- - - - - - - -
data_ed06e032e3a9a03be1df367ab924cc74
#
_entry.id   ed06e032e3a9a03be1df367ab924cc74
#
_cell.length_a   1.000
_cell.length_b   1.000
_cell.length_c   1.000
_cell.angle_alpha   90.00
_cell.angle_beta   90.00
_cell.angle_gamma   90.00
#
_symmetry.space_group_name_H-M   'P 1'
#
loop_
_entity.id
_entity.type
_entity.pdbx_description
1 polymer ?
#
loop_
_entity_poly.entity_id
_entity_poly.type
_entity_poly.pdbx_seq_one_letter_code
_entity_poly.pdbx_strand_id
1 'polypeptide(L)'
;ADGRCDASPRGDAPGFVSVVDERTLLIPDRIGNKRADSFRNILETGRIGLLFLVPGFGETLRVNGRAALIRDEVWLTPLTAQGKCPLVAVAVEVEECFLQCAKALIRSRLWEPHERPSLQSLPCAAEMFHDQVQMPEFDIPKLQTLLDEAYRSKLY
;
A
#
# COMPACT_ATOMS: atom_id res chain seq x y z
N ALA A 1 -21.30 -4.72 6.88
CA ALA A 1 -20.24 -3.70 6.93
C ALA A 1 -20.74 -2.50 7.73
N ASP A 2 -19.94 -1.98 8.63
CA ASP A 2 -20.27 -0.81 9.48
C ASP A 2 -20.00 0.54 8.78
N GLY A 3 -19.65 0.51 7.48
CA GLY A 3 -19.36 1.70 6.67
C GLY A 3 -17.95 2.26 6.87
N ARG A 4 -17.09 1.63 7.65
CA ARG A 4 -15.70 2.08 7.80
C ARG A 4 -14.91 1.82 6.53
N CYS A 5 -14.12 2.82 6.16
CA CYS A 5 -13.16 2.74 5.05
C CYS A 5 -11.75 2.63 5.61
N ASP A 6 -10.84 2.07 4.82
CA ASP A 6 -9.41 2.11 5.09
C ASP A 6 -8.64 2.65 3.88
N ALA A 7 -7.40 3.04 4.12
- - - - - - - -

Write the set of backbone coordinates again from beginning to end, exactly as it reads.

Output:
data_ed06e032e3a9a03be1df367ab924cc74
#
_entry.id   ed06e032e3a9a03be1df367ab924cc74
#
_cell.length_a   1.000
_cell.length_b   1.000
_cell.length_c   1.000
_cell.angle_alpha   90.00
_cell.angle_beta   90.00
_cell.angle_gamma   90.00
#
_symmetry.space_group_name_H-M   'P 1'
#
loop_
_entity.id
_entity.type
_entity.pdbx_description
1 polymer ?
#
loop_
_entity_poly.entity_id
_entity_poly.type
_entity_poly.pdbx_seq_one_letter_code
_entity_poly.pdbx_strand_id
1 'polypeptide(L)'
;ADGRCDASPRGDAPGFVSVVDERTLLIPDRIGNKRADSFRNILETGRIGLLFLVPGFGETLRVNGRAALIRDEVWLTPLTAQGKCPLVAVAVEVEECFLQCAKALIRSRLWEPHERPSLQSLPCAAEMFHDQVQMPEFDIPKLQTLLDEAYRSKLY
;
A
#
# COMPACT_ATOMS: atom_id res chain seq x y z
N ALA A 1 -21.30 -4.72 6.88
CA ALA A 1 -20.24 -3.70 6.93
C ALA A 1 -20.74 -2.50 7.73
N ASP A 2 -19.94 -1.98 8.63
CA ASP A 2 -20.27 -0.81 9.48
C ASP A 2 -20.00 0.54 8.78
N GLY A 3 -19.65 0.51 7.48
CA GLY A 3 -19.36 1.70 6.67
C GLY A 3 -17.95 2.26 6.87
N ARG A 4 -17.09 1.63 7.65
CA ARG A 4 -15.70 2.08 7.80
C ARG A 4 -14.91 1.82 6.53
N CYS A 5 -14.12 2.82 6.16
CA CYS A 5 -13.16 2.74 5.05
C CYS A 5 -11.75 2.63 5.61
N ASP A 6 -10.84 2.07 4.82
CA ASP A 6 -9.41 2.11 5.09
C ASP A 6 -8.64 2.65 3.88
N ALA A 7 -7.40 3.04 4.12